Chris Knipp Writing: Movies, Politics, Art


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PostPosted: Sat Nov 13, 2004 4:02 pm 
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Provincial oppression in the French "Nord prolo," ca. 1930

The acting discovery of my personal mini-film festival in Paris this September was Clovis Cornillac, who was playing both the bumptious, droll ego-maniac football star in Mensonges et trahisons and the jealous adulterer and oversexed factory worker in Frédéric Fonteyne's adapted Thirties melodrama La femme de Gilles in the same week. He'll be seen next in the US in A Very Long Engagement (Un long dimanche de fiançailles) with Audrey Tautou, directed by Amélie's Jean-Pierre Jeunet, and apparently he was working on all three films at the same time: he's as energetic as he is talented. Le Monde's weekly events supplement, Aden, commented at the time of Gilles' opening: "one doesn't cease to find [Cornillac] formidable from film to film. In the same week one can see him at the opposite pole to this restrained role. In Mensonges et trahisons he's a football star. Macho and limited, funny and exasperating, he's always just right… imagine what would happen if they gave him really great roles?"

Indeed. This means Fréderic's Gilles isn't a "great role" for Cornillac any more than the funny footballer in Tirard's Lies and Betrayals. Much of La femme de Gilles focuses on Emmanuelle Delos as Elisa, the sad-eyed wife of the title, and the film is practically without dialogue. In climactic moments when husband and wife explode with anger it's in almost-wordless vignettes. But in any mode, Cornillac's titanic energy bursts onto the screen -- even when he just stares into the camera, as he does here.

This is a somber, claustrophobic film set in the French provincial North of the poor without land, the "Nord prolo." The staging is minimal and repetitious. Gilles is always sitting down to a meal, which his wife humbly serves but does not share. All day she absorbs herself in wifely chores, taking care of her two little children and scrubbing the floor even in the last stages of pregnancy. Much is made of faces and Delos' is almost too expressive, varying from complaisant and happy to depressed and long-suffering. The point is forcefully made: Elisa is a simple, slavish housewife who lives for her husband. Her younger sister, Victorine (Laura Smet), who's lively and single and works in a shop, comes by often to help out a bit and keep Elisa company. Eventually the doubt arises in Elisa: is she still pleasing to Gilles? Could there be something between him and her sister?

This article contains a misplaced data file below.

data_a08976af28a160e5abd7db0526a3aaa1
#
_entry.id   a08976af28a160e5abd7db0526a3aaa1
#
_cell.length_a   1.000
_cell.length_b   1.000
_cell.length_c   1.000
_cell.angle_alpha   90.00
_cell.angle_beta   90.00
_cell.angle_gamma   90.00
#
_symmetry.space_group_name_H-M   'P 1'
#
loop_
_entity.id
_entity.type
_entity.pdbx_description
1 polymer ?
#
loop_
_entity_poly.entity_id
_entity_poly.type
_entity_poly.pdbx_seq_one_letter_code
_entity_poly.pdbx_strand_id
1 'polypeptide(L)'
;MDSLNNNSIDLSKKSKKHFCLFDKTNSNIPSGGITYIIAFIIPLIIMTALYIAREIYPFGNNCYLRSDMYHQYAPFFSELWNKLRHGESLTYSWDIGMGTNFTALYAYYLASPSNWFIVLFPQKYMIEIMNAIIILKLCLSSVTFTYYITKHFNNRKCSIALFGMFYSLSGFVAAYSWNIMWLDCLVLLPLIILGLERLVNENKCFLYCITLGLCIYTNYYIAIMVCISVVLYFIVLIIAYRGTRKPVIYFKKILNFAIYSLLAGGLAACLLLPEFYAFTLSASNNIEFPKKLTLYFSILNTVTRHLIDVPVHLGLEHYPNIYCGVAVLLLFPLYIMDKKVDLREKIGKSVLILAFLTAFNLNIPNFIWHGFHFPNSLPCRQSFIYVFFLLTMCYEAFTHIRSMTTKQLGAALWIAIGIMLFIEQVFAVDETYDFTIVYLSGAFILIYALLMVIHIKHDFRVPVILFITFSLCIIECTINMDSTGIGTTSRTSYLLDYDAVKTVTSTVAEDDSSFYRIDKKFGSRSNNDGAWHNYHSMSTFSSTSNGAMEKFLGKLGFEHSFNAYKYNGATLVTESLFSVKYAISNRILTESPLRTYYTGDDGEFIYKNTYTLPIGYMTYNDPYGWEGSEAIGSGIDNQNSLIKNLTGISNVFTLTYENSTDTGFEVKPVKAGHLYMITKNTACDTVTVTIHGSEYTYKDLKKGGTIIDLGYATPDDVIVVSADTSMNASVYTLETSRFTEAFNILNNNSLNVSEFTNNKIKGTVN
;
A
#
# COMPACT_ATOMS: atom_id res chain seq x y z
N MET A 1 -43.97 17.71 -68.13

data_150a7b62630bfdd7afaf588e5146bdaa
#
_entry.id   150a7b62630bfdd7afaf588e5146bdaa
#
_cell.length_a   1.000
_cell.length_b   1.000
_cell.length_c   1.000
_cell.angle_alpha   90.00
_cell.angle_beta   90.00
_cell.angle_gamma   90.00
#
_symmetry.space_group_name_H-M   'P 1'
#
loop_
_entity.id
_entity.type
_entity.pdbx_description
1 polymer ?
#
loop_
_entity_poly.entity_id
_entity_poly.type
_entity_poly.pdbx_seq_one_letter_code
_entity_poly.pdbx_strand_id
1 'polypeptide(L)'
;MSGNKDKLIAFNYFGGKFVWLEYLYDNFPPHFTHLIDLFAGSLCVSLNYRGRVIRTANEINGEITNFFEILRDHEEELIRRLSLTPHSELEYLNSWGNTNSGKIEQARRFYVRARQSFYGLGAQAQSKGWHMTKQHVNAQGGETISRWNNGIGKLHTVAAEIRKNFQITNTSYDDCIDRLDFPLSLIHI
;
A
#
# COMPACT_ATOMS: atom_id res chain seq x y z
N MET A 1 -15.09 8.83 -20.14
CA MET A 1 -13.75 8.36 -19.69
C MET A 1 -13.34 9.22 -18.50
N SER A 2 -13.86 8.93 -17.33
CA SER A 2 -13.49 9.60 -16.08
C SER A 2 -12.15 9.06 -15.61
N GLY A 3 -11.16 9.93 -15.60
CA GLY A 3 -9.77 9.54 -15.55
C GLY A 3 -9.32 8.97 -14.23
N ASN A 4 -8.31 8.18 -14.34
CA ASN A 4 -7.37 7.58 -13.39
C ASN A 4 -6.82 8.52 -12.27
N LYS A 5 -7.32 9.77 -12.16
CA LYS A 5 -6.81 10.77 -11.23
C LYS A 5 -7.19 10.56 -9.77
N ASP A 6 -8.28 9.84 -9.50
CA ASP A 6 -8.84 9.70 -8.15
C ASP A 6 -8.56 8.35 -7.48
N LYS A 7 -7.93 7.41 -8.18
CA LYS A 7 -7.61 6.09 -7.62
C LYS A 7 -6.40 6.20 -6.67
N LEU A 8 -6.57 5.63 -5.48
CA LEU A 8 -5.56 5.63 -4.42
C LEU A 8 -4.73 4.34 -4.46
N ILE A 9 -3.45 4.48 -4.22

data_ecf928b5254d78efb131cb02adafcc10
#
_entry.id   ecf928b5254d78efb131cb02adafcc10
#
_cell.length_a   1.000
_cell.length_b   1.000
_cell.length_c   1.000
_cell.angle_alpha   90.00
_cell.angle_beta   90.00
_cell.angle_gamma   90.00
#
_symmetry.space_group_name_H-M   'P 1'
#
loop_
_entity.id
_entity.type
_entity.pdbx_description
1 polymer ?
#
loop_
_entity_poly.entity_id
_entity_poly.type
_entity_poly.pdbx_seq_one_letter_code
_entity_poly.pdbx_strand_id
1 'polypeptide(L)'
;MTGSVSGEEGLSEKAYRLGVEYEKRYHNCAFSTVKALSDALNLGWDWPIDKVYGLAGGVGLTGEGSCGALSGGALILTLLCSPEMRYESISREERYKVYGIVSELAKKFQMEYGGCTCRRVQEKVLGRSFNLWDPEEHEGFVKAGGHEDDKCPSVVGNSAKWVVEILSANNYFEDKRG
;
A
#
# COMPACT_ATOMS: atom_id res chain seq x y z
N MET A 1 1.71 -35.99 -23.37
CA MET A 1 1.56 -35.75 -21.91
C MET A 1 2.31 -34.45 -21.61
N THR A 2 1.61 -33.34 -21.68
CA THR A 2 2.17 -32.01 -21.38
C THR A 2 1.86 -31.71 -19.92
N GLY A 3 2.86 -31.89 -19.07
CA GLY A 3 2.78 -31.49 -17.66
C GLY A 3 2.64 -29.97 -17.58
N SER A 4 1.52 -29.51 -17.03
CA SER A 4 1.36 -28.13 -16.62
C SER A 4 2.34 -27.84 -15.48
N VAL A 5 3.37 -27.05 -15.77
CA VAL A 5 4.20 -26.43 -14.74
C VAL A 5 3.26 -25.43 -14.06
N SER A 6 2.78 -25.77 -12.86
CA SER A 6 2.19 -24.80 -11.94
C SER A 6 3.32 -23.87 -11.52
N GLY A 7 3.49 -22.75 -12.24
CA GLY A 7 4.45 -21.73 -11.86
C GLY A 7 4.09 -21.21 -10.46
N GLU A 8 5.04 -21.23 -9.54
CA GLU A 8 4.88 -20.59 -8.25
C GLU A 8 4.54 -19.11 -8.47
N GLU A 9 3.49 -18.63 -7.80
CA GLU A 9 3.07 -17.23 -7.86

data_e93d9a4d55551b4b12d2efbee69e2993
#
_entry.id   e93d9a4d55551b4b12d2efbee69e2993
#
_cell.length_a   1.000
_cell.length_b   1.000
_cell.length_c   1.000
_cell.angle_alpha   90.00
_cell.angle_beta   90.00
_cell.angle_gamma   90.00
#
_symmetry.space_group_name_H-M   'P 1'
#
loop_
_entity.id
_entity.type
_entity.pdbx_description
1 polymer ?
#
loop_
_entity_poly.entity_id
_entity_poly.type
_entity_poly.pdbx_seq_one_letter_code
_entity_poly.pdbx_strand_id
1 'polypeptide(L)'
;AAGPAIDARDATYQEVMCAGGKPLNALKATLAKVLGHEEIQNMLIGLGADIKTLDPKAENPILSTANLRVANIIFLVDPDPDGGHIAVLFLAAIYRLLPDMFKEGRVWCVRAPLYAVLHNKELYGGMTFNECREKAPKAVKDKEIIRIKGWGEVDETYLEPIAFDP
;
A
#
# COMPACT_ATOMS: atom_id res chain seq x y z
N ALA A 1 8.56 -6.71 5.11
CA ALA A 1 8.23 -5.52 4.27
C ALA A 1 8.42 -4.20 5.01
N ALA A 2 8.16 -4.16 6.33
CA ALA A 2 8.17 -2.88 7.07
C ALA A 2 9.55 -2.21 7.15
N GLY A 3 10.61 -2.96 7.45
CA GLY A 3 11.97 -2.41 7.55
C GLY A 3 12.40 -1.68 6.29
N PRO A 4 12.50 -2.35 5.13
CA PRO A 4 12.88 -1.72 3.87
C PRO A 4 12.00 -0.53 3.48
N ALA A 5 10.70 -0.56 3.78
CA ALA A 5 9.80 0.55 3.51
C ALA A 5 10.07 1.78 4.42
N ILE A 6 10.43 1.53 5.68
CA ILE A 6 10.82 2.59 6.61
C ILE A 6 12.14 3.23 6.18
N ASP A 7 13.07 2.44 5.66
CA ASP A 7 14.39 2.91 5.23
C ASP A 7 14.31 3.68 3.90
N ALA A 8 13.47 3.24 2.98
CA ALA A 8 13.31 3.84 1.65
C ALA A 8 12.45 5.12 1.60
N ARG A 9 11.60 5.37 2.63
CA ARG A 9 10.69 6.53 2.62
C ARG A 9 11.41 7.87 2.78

We have our own doubt: is this extreme picture true to the period? Women in provincial working class families, sure enough, were less liberated before the war. But it's hard for us talky-trained movie viewers to know if there's a real character in Elisa. The Belgian Fonteyne has an odd, personal take on sexual relations: his previous film was his 1999 An Affair of Love (Une liaison pornografique,) with Nathalie Baye and the terrifying Sergi Lopez, which dealt bluntly with sex but was almost too talky. The same writer, Philippe Blasband, collaborated with Fonteyne on both films.

Curiously, Cornillac's Gilles is almost a victim. He can talk directly to Elisa about his jealousy toward Victorine (whose freedom he envies), because he seems as powerless over his adulterous passion as the priest is to help his wife. She represses her resentment and chooses to "wait" for the affair to "pass," which seems a good idea in theory given the limitations of the milieu, but takes an impossible psychological toll on these brutish, trapped, rather D.H. Laurence people. (But they're D.H. Laurence without the joy.) Is the film unconsciously condescending toward them?

La femme de Gilles is off into its period. A town crowd scene of bustling streets is wonderfully authentic and atmospheric. But this is a somewhat conventional accomplishment. Is anything new being said? Fonteyne's approach to sex isn't as graphic as Bruno Dumont's but almost as crude. These are people who don't read or have a radio. They're shut up in this little house. Only once briefly do we see where Gilles works. Where do they get their ideas? Do they have any? There are all these doubts. If the movie's worth seeing it's for the performances of Devos and Cornillac and to savor the concept of almost wordless scenes in talking pictures. From a 1937 novel by Madeleine Bourdouxhe that I have not read.

Screened for this review in Paris, September 2004.

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©Chris Knipp 2004


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